A SYN packet is then sent to the random IP with a destination port of 23. If the telnet service happens to be running and is reachable, a list of stored credentials is used to attempt to login successfully. Most of the stored credentials have been taken from public sources, such as the leaked Mirai source code, but there’s evidence that the author is adding new credentials from one version to another.
From a blue team perspective, the telnet scan capability, as simple as it is, underlines the need to avoid full internet exposure for devices that don’t strictly require it.
Dark Nexus self-propagates by sending Telnet SYN scan traffic to port 23 of random IP addresses.
Click to enlarge
gen_random_ip from dark_nexus decompiled is shown on the left and
gen_random_ip from leaked Mirai source code on the right.
Click to enlarge
DDoS Attacks Use Multiple Functions and Generate Network Traffic
The versions of the malware we examined contained the following attack functions:
Click to enlarge
parse_packetfunction, which is responsible for parsing attack commands received from C&C, resulted in the following message sent from our emulated C&C to the infected host to trigger
msg - attack id
msg - target count
msg - target IP octet 1
msg - target IP octet 2
msg - target IP octet 3
msg - target IP octet 4
msg - target port lsb
msg - target port msb
msg - end marker
Click to enlarge
attack_httpmethod, we had to change the attack_id in the C&C message. As shown below, the HTTP headers were randomized for every request.
Click to enlarge
Securing IoT Devices Requires Safe Visibility
IoT devices have specific peculiarities, such as limited processing power, that make them difficult to monitor. Resource-intensive agents, for example, can cripple their functionality. For this reason, once infected with a bot like Dark Nexus, an IoT device might require a firmware update that restores it to a clean slate in order to function properly.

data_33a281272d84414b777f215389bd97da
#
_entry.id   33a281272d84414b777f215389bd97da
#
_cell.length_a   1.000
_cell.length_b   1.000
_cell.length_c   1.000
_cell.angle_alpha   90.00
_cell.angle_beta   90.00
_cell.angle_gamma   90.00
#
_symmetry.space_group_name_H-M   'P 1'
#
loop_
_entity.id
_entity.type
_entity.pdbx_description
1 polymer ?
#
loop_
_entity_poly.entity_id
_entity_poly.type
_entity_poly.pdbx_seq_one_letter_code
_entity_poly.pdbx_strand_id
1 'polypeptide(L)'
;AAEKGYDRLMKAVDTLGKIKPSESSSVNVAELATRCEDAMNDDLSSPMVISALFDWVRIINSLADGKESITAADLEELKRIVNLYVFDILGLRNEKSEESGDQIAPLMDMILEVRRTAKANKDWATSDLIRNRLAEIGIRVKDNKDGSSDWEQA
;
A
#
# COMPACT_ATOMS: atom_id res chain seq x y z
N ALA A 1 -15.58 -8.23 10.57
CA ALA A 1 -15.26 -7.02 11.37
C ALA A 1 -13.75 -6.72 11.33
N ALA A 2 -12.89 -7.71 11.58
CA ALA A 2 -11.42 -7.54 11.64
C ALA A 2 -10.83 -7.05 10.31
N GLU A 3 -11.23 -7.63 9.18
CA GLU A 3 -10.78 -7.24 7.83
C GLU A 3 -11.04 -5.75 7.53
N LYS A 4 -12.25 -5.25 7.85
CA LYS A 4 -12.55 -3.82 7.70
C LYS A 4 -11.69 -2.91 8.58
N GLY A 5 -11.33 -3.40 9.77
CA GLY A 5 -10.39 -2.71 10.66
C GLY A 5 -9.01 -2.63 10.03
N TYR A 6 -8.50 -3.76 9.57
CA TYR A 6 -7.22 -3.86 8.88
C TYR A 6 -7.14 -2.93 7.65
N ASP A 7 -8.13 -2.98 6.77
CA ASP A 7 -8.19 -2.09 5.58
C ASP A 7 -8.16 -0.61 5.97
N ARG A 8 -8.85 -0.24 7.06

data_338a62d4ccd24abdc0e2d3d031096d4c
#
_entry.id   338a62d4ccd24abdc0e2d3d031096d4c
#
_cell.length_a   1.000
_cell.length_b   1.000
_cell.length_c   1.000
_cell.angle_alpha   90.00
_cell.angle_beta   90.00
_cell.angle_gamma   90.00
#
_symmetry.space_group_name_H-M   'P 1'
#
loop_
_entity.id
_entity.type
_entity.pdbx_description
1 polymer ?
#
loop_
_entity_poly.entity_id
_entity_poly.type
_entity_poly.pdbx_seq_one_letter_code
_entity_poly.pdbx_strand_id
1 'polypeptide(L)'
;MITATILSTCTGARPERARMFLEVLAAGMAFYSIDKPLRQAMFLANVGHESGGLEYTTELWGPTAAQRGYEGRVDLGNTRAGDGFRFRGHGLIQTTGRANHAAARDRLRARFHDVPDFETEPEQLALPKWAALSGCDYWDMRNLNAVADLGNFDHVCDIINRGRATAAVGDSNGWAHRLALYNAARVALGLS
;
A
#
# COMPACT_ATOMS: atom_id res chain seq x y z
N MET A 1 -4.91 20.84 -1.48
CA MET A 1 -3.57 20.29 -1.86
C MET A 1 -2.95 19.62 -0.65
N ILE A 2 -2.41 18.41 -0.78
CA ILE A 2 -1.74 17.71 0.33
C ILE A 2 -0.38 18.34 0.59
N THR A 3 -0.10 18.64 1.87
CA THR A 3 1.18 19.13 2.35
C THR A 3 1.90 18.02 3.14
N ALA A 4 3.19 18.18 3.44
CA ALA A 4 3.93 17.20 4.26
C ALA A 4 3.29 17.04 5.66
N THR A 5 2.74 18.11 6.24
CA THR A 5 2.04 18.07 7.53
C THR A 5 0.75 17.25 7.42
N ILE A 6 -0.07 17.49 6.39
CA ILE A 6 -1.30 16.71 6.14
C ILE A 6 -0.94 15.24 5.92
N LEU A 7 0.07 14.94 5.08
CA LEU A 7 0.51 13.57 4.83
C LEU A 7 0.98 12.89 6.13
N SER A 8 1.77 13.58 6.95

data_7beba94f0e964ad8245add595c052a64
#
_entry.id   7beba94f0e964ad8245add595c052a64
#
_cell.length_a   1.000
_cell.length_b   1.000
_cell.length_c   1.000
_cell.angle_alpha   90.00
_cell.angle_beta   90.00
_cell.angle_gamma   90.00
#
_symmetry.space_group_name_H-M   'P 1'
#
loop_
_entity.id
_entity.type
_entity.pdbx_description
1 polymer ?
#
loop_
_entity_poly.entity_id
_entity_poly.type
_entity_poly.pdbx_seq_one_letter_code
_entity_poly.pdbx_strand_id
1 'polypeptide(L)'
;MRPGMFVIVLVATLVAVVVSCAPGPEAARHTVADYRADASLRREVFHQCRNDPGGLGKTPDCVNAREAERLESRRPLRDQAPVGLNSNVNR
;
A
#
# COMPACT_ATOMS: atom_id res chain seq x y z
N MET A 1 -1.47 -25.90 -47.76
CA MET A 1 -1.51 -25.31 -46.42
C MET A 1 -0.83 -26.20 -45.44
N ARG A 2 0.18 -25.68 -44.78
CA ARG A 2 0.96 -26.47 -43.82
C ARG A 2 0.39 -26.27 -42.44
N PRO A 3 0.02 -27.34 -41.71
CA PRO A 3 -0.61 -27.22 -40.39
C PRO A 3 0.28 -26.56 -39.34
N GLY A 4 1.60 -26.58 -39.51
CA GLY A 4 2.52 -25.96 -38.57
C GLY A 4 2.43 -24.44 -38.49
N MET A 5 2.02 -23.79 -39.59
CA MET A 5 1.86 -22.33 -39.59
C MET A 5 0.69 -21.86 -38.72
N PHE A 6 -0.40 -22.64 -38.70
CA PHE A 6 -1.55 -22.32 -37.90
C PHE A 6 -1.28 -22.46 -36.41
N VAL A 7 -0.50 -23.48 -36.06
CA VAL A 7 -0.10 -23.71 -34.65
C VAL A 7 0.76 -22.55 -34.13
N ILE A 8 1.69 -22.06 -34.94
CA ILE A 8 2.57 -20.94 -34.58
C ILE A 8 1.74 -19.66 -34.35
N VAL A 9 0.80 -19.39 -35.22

To secure and properly manage your network, one of the first requirements is to have visibility of all your IoT devices.
There are technologies that automate asset identification in a way that ensures the availability of sensitive IoT assets. Our own product Guardian, for example, uses passive network traffic analysis to identify IoT devices and provide detailed information about each one. It works with our Threat Intelligence service to protect IoT and OT networks from threats such as Dark Nexus.
- Bitdefender.com: New dark_nexus IoT Botnet Puts Others to Shame
- GitHub.com: jgamblin/Mirai-Source-Code
WEBINAR & PODCAST
The IoT Botnet Threat: What It Is and How to Deal with It
Duration: 45 minutes
Join us to learn about:
- How IoT botnets work
- Common propagation techniques
- Hacktivism and financial gain
- Strategies to protect networks
- Demo – Dark Nexus real-time execution
- Andrea Carcano, Chief Product Officer
- Alessandro Di Pinto, Security Research Manager
- Ivan Speziale, Security Researcher
Supply Chain and Persistent Ransomware Attacks Reach New Heights
- 7 trends defining today’s threat landscape
- 18 specific threats you need to know about
- Recent vulnerability research and exploitation trends
- 7 types of vulnerabilities under active exploitation
- 10 recommendations for securing OT/IoT networks
Nozomi Networks COVID-19 Security Threat Intel and Community Tools
- Webpage: COVID-19 Malware: Community Support
- GitHub: COVID-19-Themed Network Indicators
- Podcast: The Emerging Threat Intel Landscape: How Hackers Are Using COVID-19
- Blog: COVID-19 (coronavirus) Malware: New OT and IoT Security Tools
Nozomi Networks Solution
Security Research Manager, Nozomi Networks
Alessandro Di Pinto is an Offensive Security Certified Professional (OSCP) with an extensive background in malware analysis, ICS/SCADA security, penetration testing and incident response. He holds GIAC Reverse Engineering Malware (GREM) and GIAC Cyber Threat Intelligence (GCTI) certifications. Alessandro co-authored the research paper “TRITON: The First ICS Cyber Attack on Safety Instrument Systems” and “Analyzing the GreyEnergy Malware: from Maldoc to Backdoor”.